You’ve stocked up on lunch meat ham, or bought a big whole ham. Now that you think about, it’s a bit too much. How long does ham jast?
Or you’ve bought a cured ham that you need to cook at home for a special occasion. After cooking, the meat turned out super tasty, but you’re quite sure you won’t be able to eat all of it within a few days.
That made you start thinking about freezing the leftovers, but you’re not sure how well ham freezes.
Either way, this article is for you if you have any questions or doubts regarding:
- shelf life
- or going bad of ham
Below, we talk about deli meat ham, whole ham, and even touch upon canned ham. We’ve got you covered, no matter what’s your preference.
How to Store Ham
When it comes to storing ham, there are basically two options: the fridge and the freezer.
I know there are some specialty products like country ham that are sometimes sold unrefrigerated and keep well at room temperature, but the vast majority of ham products require refrigeration.
No matter what type of ham you’re dealing with, if it’s cured or not, cooked or not, or sliced or not, the same few basic guidelines apply.
First and foremost, keep the meat well wrapped at all times. Packaged ham is usually vacuum sealed, or at the very least tightly sealed in a pack. And even if you buy sliced lunch meat at the deli counter, it usually comes properly wrapped too.
Once you open the package, if you can’t seal it easily, consider transferring the ham in an airtight container or a freezer bag. Those keep the moisture and smell inside, and prevent the ham from picking up any smells from the fridge.
If neither is an option, aluminum foil or plastic wrap can work too.
For the meat to last the longest, keep it in the far corner of the fridge and return it there right after cutting as much as you need.
When it comes to canned ham sold unrefrigerated, room temperature is perfectly fine for it. A cool place in a pantry or kitchen is perfect for storing the tins.
Once you open the can, store any leftovers in the fridge. Make sure they’re well covered, so the smell won’t leak into the whole fridge and the meat won’t dry out.
If possible, transfer the leftover ham to a small airtight container or put the tin in a freezer bag.
Can You Freeze Ham?
If you want to store your ham for a prolonged period, freezing works really well (just as it does for pulled pork). Plus it requires very little extra work, so there are no excuses for not freezing ham.
If your ham requires any processing before eating (e.g., it’s uncooked and requires cooking), take care of that before freezing.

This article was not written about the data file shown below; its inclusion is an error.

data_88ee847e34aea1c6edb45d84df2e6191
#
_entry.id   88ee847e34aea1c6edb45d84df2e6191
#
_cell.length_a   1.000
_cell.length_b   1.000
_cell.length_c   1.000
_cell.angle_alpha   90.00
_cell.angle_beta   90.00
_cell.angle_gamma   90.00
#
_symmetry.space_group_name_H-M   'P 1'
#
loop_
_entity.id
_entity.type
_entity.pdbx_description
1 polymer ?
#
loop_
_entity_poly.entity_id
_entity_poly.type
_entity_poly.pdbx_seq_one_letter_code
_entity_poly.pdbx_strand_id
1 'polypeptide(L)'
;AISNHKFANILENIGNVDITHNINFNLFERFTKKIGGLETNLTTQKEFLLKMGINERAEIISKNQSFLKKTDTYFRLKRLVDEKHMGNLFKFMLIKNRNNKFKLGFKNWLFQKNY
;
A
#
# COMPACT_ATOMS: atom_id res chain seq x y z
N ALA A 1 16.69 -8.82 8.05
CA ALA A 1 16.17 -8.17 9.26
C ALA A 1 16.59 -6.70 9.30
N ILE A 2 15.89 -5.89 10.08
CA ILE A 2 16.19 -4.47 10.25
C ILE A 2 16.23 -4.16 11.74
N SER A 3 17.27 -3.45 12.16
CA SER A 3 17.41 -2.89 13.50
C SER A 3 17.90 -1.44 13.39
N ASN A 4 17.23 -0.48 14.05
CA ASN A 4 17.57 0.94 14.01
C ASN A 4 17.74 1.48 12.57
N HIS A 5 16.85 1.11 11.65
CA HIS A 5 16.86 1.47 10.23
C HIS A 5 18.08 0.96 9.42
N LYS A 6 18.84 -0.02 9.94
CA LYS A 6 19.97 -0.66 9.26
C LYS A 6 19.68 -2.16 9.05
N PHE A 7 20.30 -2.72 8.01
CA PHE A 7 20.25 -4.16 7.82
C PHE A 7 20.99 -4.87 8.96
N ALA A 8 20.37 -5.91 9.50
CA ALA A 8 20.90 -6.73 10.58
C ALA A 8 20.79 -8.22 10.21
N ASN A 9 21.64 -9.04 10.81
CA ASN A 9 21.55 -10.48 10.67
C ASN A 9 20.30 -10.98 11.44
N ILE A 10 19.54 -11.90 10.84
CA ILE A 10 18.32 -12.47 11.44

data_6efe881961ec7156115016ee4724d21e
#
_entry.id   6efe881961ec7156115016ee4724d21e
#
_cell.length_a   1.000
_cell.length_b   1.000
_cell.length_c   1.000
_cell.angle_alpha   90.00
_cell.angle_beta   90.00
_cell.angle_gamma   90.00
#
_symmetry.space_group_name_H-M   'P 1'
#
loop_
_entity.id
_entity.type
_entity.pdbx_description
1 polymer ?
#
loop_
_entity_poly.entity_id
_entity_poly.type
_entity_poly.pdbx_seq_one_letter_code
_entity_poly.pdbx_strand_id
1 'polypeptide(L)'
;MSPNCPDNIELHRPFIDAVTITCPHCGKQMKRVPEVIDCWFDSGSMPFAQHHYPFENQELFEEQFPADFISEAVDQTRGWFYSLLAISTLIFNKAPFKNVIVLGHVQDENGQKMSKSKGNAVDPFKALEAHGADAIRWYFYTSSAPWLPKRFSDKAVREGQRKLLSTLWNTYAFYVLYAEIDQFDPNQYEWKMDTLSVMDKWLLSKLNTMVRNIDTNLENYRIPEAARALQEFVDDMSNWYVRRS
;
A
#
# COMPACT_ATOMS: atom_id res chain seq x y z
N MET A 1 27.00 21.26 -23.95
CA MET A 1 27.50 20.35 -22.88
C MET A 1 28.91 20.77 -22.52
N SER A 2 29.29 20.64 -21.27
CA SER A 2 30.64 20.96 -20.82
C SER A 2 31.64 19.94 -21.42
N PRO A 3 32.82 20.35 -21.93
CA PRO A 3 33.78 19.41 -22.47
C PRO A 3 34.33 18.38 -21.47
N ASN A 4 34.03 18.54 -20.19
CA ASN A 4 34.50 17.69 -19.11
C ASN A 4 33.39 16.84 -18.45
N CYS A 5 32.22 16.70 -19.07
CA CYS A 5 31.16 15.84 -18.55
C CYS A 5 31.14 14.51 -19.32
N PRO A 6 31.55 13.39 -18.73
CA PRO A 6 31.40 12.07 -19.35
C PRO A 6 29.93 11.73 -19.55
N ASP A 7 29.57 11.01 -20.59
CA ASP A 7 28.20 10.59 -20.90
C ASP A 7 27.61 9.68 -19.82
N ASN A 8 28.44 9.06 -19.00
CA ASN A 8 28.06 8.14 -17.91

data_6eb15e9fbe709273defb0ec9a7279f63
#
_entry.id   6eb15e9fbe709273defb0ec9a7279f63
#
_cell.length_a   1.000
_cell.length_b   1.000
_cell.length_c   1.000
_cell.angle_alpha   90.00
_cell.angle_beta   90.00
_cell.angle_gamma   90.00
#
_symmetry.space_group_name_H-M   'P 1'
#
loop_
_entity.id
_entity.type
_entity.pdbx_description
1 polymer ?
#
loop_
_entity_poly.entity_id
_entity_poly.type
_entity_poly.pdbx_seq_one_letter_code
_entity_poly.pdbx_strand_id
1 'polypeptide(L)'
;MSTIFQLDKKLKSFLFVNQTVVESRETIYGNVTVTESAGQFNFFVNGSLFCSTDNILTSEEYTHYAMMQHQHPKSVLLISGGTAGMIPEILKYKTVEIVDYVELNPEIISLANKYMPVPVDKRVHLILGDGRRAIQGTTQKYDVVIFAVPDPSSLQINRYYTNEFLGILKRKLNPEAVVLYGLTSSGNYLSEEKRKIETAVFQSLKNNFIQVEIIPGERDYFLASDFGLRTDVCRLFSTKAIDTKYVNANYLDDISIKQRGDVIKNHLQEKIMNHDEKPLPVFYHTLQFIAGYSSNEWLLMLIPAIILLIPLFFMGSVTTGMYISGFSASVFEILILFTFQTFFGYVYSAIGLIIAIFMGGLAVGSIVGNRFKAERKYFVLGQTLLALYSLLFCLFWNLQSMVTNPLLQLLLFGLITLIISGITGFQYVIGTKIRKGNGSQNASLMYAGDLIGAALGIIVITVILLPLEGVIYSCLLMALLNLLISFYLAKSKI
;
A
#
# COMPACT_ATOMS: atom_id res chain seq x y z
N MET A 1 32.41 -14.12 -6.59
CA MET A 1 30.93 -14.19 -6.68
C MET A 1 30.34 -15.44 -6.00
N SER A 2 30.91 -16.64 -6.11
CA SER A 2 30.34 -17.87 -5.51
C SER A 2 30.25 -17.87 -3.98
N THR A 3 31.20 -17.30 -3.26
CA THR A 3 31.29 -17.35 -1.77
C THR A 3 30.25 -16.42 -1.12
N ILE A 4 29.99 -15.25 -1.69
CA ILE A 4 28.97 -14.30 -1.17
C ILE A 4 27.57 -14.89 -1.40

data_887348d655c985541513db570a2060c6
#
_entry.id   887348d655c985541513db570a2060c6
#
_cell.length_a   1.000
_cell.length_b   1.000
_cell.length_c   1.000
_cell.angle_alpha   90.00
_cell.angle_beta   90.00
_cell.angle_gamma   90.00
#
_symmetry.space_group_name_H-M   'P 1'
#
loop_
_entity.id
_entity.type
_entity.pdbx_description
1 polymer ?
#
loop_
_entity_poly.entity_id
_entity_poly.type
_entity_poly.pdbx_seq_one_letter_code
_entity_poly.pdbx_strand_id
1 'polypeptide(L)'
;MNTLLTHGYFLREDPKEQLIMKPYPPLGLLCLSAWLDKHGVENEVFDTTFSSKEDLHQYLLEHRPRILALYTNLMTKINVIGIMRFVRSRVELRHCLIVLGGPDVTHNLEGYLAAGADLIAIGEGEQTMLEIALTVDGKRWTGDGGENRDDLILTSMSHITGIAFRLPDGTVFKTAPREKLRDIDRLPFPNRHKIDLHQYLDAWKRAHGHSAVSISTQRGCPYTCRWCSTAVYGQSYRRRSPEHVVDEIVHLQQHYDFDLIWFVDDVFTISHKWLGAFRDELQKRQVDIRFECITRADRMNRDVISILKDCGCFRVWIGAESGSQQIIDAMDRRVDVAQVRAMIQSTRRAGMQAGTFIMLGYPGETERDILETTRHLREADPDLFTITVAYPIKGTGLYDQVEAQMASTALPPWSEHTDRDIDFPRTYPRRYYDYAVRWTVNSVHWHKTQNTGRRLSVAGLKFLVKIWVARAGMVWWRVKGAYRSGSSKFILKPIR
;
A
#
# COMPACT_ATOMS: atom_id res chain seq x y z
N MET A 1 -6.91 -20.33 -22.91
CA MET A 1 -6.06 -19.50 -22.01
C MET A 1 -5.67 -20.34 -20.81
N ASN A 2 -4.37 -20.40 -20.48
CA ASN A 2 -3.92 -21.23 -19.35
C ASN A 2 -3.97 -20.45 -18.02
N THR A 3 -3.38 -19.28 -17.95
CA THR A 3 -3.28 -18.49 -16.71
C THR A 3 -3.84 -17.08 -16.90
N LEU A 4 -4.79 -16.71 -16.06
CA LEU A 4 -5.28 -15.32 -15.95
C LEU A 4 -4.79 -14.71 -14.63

This way, your thawed ham will be ready to eat, and you won’t have to worry about anything later on. Plus freezing can slightly alter the texture of the meat, so a frozen and thawed ham likely won’t turn out as good after cooking.
The next step is to think about the portions. If you have a whole big ham on hand, it’s better to divide it into a few smaller parts, so each one is enough for a few days. This way, you make sure it won’t go bad.
If you’re using ham mainly for your sandwiches, consider slicing it before freezing. This way it’s ready to go right after defrosting. If you’ve bought a big batch of sliced ham at the deli, divide it into several smaller ones too.
When it comes to how to freeze ham, freezer bags usually work best, as they don’t take as much space as containers.
If you’re using bags, remember to squeeze out as much air before fastening the seal.
If you expect to keep the ham frozen for longer than a few weeks, consider wrapping the portion with aluminum foil before putting it into the bag. An extra layer of protection against cold air is useful for prolonged freezing. If the ham is still unopened, no need for additional protection, as the original packaging will do just fine.
In short, all you need to do is to protect the ham from the cold temperature and drying out, and that’s about it.
As usual, thaw it overnight in the fridge.
How Long Does Ham Last
The storage time is slightly different for each type of ham, depending on how it was prepared. But since those periods are quite similar, I won’t cover them one by one and instead talk about general guidelines.
If the ham is vacuum sealed, it usually retains quality for about 2 weeks. And it pretty much always comes with a use-by date on the label. While the ham should keep unopened for a few days past that date, that’s about it.
There are exceptions to the 2 weeks rule, like, e.g., Prosciutto that often lasts for over 2 months, but there are only a couple of them.
Once you open the package, or if the ham comes opened (e.g., sliced at the deli counter), it lasts about 3 to 5 days. Same thing for thawed meat.
When it comes to canned ham, it comes with a best-by date, and can easily retain quality for a few weeks past that date. Once you open the tin, eat the ham within 3 to 5 days.
|Ham (vacuum-sealed, unopened)||Use-by + 2 – 4 days|
|Ham (opened)||3 – 5 days|
|Ham (thawed)||3 – 5 days|
|Canned ham (sold unrefrigerated, unopened)||Best-by + 1 month|
|Canned ham (sold unrefrigerated, opened)||3 – 5 days|
How to Tell If Ham Has Gone Bad
First off, check the dates. If you store fresh ham way past the date on the label or it’s opened for a long time, just throw it out. Yes, even if it seems perfectly fine.
Then it’s time to check the quality of the meat. If it’s slimy or started turning gray, throw it out. Same thing if it has developed an off odor.
If you notice that the smell of the ham isn’t quite right, even if ever so slightly, it’s past its prime, and you should discard it.
Last but not least, if the taste is off, throw it out.
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